Economists are to face off over Scottish Government statistics described as “crap” by one academic.
Professor Richard Murphy, director of Tax Research UK, argued last month that the annual Government Expenditure and Revenue Scotland (Gers) statistics are “completely rubbish approximations”.
His comments have been described as “appalling” by fellow economist Margaret Cuthbert.
Both are due to give evidence to Holyrood’s Economy Committee on Tuesday as MSPs launch an inquiry into Scotland’s economic data.
The publication of the Gers statistics last month reignited debate about the state of the Scottish economy and how it would fare under independence.
In his submission to the inquiry, Mr Murphy said he believed the data “has limited accuracy or reliability at best and with regard to the Scottish deficit is potentially misleading and inaccurate”.
He added that Gers ” has limited usefulness as a result; i s not worth analysing in great detail because by design the information it presents does not make sense; d oes not encourage effective scrutiny and n eeds to be redesigned if it is to be fit for purpose.”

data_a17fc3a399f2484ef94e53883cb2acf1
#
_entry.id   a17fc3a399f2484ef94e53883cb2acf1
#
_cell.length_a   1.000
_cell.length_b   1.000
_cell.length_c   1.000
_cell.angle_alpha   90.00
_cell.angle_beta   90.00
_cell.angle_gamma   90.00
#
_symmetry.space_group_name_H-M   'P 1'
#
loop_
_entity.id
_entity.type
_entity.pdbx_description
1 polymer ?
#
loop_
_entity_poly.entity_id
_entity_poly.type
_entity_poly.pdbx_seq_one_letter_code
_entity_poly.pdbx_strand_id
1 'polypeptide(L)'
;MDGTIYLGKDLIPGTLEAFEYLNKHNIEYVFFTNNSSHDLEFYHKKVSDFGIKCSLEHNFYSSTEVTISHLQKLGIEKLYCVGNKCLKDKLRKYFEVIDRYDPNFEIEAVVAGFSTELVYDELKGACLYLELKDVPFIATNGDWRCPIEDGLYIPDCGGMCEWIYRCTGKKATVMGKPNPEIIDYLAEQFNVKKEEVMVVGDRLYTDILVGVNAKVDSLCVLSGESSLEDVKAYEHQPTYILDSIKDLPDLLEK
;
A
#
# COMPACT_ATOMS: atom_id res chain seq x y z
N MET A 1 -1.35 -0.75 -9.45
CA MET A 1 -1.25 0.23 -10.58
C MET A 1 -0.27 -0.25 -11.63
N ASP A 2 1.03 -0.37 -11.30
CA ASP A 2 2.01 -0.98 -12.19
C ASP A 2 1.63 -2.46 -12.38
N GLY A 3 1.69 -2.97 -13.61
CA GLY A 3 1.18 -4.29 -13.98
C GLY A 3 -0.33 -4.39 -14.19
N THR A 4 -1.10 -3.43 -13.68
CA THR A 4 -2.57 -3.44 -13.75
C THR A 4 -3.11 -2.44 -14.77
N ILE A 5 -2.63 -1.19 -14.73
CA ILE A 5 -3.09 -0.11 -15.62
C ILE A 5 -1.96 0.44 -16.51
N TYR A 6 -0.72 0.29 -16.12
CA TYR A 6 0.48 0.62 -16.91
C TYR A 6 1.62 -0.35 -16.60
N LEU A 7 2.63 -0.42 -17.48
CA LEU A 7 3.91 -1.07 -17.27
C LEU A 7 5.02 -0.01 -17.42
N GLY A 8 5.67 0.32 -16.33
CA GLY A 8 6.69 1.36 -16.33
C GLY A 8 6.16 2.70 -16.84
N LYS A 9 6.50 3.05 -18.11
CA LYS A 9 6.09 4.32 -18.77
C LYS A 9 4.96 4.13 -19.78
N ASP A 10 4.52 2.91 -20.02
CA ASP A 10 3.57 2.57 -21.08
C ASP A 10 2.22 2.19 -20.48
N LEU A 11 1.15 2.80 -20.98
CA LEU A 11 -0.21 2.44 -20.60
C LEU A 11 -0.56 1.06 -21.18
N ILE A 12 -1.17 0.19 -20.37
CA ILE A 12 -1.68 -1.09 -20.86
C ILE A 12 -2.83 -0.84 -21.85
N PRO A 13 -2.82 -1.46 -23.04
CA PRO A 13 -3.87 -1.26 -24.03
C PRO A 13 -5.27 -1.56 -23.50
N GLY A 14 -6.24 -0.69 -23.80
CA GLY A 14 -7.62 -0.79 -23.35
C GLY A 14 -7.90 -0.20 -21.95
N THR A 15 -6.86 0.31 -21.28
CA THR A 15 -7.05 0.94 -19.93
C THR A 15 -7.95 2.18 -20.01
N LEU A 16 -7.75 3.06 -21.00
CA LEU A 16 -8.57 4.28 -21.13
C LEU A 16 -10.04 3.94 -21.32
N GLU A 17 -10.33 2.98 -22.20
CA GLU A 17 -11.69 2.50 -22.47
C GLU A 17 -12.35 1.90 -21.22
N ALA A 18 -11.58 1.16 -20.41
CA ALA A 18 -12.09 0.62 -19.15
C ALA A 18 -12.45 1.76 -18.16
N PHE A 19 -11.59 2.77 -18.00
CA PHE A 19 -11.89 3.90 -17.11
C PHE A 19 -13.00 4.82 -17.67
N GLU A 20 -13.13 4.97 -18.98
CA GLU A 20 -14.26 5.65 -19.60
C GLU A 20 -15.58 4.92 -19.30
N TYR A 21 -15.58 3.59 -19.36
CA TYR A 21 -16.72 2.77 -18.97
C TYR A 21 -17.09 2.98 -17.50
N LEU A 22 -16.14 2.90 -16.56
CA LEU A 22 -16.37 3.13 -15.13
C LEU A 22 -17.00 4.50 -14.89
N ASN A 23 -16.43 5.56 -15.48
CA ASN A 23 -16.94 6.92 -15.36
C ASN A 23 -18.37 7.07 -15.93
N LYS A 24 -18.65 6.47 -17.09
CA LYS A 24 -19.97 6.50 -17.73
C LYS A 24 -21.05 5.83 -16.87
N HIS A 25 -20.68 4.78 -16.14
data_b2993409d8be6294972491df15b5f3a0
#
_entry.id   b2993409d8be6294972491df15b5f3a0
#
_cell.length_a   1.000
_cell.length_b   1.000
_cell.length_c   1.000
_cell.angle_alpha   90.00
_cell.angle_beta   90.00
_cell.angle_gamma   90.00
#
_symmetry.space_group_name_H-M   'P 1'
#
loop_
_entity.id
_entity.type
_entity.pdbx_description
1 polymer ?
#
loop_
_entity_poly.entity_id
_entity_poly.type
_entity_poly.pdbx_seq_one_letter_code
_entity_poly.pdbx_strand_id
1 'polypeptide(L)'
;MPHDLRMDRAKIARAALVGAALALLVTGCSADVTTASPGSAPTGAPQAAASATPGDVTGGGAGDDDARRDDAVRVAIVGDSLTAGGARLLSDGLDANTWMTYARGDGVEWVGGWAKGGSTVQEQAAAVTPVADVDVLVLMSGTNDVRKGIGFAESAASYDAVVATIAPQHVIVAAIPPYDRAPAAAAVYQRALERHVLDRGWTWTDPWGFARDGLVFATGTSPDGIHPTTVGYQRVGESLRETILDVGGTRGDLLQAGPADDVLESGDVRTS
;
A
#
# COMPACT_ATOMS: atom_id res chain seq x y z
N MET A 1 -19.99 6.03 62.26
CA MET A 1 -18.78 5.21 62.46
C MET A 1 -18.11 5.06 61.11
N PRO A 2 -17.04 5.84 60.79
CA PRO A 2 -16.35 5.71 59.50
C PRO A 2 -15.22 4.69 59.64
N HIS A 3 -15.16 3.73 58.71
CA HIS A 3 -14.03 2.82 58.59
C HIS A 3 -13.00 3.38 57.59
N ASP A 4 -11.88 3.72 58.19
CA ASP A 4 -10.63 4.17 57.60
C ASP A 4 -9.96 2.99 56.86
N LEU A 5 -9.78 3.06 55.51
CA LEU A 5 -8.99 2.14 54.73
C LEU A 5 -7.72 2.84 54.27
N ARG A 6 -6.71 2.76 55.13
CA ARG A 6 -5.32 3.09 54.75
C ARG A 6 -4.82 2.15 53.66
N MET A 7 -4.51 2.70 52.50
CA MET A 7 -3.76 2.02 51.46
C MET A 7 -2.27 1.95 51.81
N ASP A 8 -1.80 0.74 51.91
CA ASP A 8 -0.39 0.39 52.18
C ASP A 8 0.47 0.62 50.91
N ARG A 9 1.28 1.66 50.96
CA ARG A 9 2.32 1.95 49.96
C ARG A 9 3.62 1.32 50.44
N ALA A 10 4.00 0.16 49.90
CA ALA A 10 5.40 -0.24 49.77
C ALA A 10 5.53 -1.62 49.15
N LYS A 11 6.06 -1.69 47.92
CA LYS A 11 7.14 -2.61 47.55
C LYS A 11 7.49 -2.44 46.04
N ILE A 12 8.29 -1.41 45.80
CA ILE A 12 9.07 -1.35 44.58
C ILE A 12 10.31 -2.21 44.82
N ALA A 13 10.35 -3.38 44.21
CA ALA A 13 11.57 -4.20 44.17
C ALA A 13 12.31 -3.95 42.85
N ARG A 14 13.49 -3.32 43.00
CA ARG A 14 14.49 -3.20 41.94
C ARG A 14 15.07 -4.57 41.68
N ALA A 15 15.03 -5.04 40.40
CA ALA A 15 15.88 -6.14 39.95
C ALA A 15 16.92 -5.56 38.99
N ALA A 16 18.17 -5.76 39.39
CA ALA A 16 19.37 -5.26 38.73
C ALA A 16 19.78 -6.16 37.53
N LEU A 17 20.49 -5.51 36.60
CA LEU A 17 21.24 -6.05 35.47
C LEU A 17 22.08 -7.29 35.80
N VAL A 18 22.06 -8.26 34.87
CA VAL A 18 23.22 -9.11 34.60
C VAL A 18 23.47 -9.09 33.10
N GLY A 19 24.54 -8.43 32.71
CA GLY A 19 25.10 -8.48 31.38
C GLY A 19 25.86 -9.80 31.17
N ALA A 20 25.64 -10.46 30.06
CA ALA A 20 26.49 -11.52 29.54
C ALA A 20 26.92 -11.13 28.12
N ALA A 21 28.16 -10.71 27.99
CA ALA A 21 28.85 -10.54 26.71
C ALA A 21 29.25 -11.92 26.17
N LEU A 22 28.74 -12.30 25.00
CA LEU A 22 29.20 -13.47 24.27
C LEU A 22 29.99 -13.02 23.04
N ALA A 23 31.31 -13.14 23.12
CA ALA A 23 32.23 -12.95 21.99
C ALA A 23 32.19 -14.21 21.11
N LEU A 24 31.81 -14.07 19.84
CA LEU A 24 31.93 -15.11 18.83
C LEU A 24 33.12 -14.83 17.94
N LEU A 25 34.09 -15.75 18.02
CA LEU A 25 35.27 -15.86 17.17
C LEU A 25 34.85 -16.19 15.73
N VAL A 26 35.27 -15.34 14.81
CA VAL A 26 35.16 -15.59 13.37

He called for greater debate on the data needed for Scotland and how it should be used and funded.
“Resource must be allocated to collecting Scottish data or the whole process of devolution is undermined: no government can be asked to make decision on the basis of inadequate information,” he said.
However in her submission to the inquiry, statistician Ms Cuthbert said describing Gers as “crap” was “appalling and verging on ignorant”, arguing the data was improving.
“The original quality of the data was comprehensively examined line by line in 1977 and thereafter statisticians in the Scottish Government have made considerable efforts with UK departments to work with them and obtain reliable estimates for Scotland,” she said.
However she acknowledged that it was time to reassess the data that the Scottish Parliament requires as more powers are devolved to Scotland, and called for a strong central statistics unit.
She criticised non-departmental public bodies for publishing figures “where it is nigh on impossible to find out how the data given are derived” and government departments for producing statistics “where it is difficult to understand what the statistics actually mean”.
Ms Cuthbert also said that frontline economic publications ” have tended to become glossies showing how well the government is doing” and that statistics ” do not appear to be given due importance when the policy makers set to and devise their policies”.